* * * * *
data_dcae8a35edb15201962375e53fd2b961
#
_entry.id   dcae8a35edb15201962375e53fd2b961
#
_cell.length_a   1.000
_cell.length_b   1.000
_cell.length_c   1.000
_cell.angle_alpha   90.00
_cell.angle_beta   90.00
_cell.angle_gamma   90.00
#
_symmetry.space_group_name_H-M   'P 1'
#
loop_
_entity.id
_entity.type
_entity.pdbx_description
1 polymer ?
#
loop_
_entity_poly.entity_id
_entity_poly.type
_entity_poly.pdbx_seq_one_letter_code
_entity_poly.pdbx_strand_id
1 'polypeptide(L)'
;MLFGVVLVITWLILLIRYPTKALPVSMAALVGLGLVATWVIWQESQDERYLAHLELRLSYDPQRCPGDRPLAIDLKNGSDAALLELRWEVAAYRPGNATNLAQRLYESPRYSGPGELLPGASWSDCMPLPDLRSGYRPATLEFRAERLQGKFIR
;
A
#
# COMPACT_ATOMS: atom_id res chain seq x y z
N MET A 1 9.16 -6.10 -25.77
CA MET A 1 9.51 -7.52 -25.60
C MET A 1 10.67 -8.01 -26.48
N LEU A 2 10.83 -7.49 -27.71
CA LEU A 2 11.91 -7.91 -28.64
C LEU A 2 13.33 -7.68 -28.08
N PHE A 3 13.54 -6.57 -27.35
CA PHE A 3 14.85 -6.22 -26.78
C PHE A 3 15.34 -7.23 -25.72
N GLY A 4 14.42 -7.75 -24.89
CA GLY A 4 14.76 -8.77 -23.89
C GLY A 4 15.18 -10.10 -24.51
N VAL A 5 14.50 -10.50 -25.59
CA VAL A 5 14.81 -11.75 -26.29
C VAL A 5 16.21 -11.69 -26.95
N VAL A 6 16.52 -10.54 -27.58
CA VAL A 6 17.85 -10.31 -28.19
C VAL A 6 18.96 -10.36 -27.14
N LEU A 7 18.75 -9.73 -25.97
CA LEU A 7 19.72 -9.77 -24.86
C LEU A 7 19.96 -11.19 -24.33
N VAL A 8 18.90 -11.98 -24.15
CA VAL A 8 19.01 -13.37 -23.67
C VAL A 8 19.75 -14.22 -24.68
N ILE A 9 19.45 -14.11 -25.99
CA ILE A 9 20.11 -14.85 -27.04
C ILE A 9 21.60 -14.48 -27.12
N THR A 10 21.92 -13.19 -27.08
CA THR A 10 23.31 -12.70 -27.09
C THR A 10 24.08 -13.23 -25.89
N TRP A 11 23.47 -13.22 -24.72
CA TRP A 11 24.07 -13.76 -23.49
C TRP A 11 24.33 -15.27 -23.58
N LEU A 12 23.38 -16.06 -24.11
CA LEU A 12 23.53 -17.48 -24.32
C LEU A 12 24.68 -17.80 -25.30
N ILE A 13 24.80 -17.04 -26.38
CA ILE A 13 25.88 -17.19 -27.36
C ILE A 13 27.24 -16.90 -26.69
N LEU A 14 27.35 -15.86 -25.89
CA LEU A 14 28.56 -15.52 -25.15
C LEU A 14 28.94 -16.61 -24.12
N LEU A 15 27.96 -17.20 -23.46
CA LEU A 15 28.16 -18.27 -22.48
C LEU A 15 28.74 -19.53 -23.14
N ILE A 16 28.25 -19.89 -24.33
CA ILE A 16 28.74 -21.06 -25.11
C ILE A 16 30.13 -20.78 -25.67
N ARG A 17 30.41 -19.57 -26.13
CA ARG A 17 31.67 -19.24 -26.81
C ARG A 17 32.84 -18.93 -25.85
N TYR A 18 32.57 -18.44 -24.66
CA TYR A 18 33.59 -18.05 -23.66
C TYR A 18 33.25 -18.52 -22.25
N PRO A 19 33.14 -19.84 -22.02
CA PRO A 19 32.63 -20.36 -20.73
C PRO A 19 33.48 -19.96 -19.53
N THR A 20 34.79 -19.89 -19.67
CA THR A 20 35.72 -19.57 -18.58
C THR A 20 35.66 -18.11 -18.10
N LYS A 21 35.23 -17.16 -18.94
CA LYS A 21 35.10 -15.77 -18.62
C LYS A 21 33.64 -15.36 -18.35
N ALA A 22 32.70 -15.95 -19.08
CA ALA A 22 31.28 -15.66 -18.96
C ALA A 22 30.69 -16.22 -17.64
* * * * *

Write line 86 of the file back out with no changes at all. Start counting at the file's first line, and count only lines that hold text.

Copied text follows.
CA PRO A 19 32.63 -20.36 -20.73